neck size & shape = tone?

Discussion in 'Guitars in General' started by royd, Oct 30, 2005.


  1. royd

    royd Member

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    What thoughts do you all have regarding the impact neck size and shape has on sound if any? ie does a thin C sound different from a big fat U? And if so, how? Boat vs. tight V? etc...
     
  2. Jon C

    Jon C Silver Supporting Member

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    I don't think I bought it years ago but I now do think that the mass in the neck has an effect on tone. For my own personal taste/ in my own experience, the bigger necks seem to have great tone (not that all big necks do, or that smaller necks don't) more often. Any generality is suspect but some of my big necked guits bear this out. YMMV of course.
     
  3. DigitalTube

    DigitalTube Member

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    One of my custom made guitars has a very fat neck, actually it was the size of a classical guitar, I had it shaved a bit, but still very fat neck, it sustains much more than any guitar I've ever played.. but I have small fingers, and the hand gets tired if I play it for a long time.
    From my expericence fat/thick necks sustain alot more.

    E.B.
     
  4. MichaelK

    MichaelK Member

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    I've played some not-so-thick necked guitars that happened to sound great, but if I had to generalize (or if I was custom ordering), I prefer the tone of thick-necked guitars.
     
  5. mbratch

    mbratch Member

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    I think it would be very difficult to determine what effect the neck geometry has on tone without having two identical guitars to compare, differing only in the neck geometry. There are too many other factors that affect tone to judge by two different guitars with different necks. Even two guitars of the same make & model can have some differences.

    That being said, I would think that there would be some effect on sound, tone, or sustain since the neck is the reciprocal side of the vibrating string(s).
     
  6. Tone_Terrific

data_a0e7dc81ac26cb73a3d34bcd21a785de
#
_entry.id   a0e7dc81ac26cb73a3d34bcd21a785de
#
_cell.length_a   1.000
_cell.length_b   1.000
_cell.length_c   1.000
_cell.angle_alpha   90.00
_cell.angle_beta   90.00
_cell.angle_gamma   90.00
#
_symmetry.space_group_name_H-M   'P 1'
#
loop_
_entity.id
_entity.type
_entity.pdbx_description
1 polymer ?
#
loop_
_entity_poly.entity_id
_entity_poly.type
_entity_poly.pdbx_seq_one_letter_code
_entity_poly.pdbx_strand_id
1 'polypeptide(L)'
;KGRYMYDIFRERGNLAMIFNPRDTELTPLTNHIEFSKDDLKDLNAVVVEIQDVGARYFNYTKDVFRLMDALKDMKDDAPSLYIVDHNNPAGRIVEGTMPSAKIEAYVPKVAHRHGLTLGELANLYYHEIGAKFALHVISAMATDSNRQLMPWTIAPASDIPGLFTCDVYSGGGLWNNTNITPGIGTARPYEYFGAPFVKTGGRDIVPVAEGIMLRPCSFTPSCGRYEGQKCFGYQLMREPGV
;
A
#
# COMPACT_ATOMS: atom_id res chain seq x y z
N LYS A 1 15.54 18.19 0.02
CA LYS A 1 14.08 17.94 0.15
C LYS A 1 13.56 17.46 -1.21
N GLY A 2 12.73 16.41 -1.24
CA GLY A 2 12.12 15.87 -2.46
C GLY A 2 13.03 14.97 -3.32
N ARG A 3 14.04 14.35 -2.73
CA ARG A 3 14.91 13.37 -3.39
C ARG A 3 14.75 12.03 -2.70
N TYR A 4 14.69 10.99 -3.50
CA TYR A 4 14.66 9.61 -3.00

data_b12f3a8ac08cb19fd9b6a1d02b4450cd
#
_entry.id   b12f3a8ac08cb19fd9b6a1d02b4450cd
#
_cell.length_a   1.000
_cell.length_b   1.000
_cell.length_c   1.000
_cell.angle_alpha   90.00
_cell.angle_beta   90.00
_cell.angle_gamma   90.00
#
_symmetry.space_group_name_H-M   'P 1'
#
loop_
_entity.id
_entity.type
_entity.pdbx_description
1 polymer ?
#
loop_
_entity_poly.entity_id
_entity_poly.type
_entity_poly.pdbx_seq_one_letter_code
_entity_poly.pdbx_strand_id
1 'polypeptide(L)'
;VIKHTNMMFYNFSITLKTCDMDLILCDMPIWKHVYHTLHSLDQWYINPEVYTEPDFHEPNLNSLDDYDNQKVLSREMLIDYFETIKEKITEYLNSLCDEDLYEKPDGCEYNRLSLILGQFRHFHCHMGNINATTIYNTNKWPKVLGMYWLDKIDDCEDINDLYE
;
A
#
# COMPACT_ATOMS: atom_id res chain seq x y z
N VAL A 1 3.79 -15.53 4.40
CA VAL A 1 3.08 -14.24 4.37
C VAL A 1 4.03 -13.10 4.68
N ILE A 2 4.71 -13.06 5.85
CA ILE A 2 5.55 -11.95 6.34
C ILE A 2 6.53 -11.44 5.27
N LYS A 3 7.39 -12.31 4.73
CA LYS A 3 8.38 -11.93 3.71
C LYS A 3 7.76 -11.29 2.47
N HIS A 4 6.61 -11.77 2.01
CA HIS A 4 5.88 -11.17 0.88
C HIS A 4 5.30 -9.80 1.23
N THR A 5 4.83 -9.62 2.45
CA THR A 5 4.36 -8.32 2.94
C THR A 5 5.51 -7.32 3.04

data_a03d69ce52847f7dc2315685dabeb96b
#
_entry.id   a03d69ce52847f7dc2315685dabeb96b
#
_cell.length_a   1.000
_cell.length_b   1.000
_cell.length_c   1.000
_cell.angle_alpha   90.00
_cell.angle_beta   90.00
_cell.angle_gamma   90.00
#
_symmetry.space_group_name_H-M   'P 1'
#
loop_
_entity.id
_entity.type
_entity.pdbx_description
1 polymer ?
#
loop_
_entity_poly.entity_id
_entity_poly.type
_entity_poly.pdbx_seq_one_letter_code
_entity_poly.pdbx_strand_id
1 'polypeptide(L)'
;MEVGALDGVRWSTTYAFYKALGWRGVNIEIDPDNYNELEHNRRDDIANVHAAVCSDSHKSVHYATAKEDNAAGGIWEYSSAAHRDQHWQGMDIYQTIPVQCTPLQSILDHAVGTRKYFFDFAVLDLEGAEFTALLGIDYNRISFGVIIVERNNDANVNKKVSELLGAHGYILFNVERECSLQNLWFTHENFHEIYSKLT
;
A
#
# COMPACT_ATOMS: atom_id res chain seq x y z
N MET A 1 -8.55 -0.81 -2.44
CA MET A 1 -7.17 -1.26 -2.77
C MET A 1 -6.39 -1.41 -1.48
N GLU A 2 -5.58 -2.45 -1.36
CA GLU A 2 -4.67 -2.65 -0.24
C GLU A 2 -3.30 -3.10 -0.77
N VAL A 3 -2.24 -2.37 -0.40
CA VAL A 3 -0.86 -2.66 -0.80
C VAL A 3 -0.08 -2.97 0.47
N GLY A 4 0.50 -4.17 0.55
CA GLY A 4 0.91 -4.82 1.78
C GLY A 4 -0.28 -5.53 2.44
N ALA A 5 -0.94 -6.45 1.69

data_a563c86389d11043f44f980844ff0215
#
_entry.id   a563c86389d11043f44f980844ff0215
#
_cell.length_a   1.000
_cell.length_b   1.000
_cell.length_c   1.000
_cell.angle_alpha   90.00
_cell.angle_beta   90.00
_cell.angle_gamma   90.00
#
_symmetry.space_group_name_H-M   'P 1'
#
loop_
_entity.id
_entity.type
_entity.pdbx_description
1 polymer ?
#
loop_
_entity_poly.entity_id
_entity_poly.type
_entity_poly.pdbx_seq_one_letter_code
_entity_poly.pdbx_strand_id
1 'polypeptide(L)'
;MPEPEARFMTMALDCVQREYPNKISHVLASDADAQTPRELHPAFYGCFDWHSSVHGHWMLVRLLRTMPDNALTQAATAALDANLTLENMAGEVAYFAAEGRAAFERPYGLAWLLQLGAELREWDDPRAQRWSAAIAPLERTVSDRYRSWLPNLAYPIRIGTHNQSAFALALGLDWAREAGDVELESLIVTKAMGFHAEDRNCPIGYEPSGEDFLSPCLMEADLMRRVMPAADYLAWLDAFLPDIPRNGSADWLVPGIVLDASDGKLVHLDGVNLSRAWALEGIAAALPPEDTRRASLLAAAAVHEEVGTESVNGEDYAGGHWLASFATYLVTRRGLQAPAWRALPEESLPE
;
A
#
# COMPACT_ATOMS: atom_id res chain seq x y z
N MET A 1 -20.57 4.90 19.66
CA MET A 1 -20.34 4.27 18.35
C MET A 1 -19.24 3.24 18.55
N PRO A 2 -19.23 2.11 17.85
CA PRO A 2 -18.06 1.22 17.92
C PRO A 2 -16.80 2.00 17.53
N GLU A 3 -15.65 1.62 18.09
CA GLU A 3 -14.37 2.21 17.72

Tone_Terrific Member

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    The one you don't have and /or is harder to play always sounds better. :(
     
  7. cnardone

    cnardone Supporting Member

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    When I had my Chapin built, Bill would only go so thin. I believe it was for both sound and stability. So I believe believe that the neck thickness has an effect on sound.

    Bill and I believe Suhr, also believe that a double action truss rod and or any other internal neck stiffening (ala Carbon fiber) effect the sound of the guitar as well.

    cmn
     
  8. DigitalTube

    DigitalTube Member

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    Yes, in my case my best sounding guitar, is the hardest one to play, so I use it for gigs, but use others to practice.
    E.B.
     
  9. george4908

    george4908 Member

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    After many years and many guitars, I've come to believe that, in general, a fatter necks rings more and sustains better, assuming you're using wood of equal quality.
     
  10. Mark Ray

    Mark Ray We're Jammin' Gold Supporting Member

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    BRING ON THE BEEF!

    :dude :dude
     
  11. Lucidology

    Lucidology Member

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    There's still seems to be a lot of debate about this ...

    The Carvin Fatboy's neck is enormous...
    Apparently Holdsworth prefers a huge neck
    when using extremely light strings...
    (not to mention his hands are huge...)
     
  12. Serious Poo

    Serious Poo Armchair Rocket Scientist Graffiti Existentialist Gold Supporting Member

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    FWIW, I can hear a difference. To my ears, thinner necked guitars tend to have less mid-range resonance than thicker necks. While I've found that this can work extremely well for clean rhythm parts and 80's metal sounds, I prefer my lead tones to have more mid-range resonance. Nearly all of my guitars now have wide fat necks for exactly this reason.

    /Your mileage may vary, batteries not included, some assembly required, etc...